If you have ever had to contact someone that you don't know and ask them to do something for you, you can appreciate how much easier that task would have been if you had a networking relationship with them already established.

What is a network? We are all members of various networks. As a minimum, you have family and school networks. Hobbies, sports, church, synagogue or extracurricular activities provide additional networks. Your favorite Web sites and chat rooms are also networks. Professional organizations, like the New Mexico Network for Women in Science & Engineering, Society of Women Engineers, and Association for Computing Machinery are networks.

An obvious example of a network is the New Mexico Network for Women in Science & Engineering. As a group of networked individuals, we exchange information about job opportunities, management strategies, and technical advancements, and we provide support, assistance, and encouragement to one another. If you are attending an Expanding Your Horizons (EYH) Conference and meet someone who is in a field you are interested in pursuing, you can form a piece of a network with her.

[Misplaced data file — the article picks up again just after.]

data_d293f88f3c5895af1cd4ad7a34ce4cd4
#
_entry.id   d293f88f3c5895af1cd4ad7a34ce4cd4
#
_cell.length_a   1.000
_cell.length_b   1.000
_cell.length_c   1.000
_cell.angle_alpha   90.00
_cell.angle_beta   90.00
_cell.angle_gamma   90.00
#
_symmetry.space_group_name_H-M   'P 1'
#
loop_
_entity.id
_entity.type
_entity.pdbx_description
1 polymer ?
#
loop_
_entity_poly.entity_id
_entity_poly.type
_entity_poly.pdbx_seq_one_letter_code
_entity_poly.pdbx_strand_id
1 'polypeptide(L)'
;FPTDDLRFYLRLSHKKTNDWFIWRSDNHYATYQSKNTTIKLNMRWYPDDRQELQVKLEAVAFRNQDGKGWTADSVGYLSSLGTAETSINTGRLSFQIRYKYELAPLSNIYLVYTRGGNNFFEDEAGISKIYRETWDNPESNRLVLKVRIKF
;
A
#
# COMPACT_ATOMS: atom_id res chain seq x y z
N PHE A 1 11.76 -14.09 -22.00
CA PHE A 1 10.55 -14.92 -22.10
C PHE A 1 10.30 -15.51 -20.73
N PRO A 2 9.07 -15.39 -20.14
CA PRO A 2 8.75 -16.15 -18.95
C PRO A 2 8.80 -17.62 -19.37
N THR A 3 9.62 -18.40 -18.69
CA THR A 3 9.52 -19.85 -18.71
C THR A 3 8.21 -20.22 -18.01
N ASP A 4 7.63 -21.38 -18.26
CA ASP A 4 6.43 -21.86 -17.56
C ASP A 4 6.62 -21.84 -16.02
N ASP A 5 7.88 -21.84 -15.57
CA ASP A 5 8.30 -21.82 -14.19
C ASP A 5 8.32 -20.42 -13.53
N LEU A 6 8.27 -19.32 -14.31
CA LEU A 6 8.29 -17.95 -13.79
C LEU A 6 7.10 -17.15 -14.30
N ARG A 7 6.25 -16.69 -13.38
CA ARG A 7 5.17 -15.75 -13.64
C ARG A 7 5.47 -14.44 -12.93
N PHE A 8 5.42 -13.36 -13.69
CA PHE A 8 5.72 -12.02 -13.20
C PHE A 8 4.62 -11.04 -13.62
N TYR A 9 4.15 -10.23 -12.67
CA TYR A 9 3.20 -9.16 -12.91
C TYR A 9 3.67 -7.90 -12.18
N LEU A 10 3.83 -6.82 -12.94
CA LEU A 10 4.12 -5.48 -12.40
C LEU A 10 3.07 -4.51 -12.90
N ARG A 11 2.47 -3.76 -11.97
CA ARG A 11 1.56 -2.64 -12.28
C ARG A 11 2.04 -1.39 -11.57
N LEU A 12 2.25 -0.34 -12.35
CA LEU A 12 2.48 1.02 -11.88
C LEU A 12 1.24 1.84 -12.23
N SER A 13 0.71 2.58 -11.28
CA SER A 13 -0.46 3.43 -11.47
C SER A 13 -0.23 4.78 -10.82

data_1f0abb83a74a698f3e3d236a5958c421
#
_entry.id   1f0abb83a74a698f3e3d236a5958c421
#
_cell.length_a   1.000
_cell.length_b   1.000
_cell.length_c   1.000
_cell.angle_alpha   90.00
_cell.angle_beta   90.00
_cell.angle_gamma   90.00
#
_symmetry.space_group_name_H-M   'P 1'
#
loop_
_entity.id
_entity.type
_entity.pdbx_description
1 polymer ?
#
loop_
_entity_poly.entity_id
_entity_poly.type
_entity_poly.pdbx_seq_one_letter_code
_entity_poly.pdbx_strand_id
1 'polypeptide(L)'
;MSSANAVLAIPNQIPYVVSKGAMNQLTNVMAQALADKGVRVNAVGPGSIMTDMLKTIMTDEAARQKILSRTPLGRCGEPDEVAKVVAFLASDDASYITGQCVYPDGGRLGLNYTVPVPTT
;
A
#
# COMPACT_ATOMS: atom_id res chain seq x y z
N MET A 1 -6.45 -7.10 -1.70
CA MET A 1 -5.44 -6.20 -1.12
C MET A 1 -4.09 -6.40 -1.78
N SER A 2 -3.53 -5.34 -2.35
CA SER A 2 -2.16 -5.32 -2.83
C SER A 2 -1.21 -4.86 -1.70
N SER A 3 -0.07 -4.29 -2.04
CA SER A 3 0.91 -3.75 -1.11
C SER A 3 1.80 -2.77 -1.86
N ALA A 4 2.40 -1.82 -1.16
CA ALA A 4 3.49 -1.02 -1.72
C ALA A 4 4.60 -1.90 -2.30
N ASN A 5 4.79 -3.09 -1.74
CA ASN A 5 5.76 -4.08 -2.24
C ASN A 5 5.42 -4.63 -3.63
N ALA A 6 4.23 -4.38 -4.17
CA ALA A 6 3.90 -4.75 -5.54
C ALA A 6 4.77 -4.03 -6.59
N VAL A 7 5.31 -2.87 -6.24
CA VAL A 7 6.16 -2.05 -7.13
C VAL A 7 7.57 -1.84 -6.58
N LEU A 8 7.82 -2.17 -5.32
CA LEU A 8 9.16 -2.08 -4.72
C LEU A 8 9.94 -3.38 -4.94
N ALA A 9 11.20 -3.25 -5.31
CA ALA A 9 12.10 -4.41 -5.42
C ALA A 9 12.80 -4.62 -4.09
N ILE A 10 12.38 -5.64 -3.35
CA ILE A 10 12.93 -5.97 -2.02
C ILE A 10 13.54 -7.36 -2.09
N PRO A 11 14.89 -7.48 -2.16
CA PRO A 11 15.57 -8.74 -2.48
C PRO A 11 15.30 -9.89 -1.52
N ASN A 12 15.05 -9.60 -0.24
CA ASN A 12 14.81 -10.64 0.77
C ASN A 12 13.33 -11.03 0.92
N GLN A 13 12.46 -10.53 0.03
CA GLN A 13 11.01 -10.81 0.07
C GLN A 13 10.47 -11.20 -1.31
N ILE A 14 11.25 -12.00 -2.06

You don't have to personally know all the members of your network. If you know one person in the network, mention that person's name to a new acquaintance in the network. Just be careful and make sure that the relationship between the person you are calling and the person you refer to is a good one. Networking is one of the most effective ways of getting things done, getting help you need, and getting ahead in the world. Your networks will grow and expand with use.

You may contact someone with a specific question, or send out a general inquiry to everyone on the network. Try it; you will be amazed at how well it works.

Mary V. Bochmann
Federal Women's Program Manager
White Sands Missile Range, NM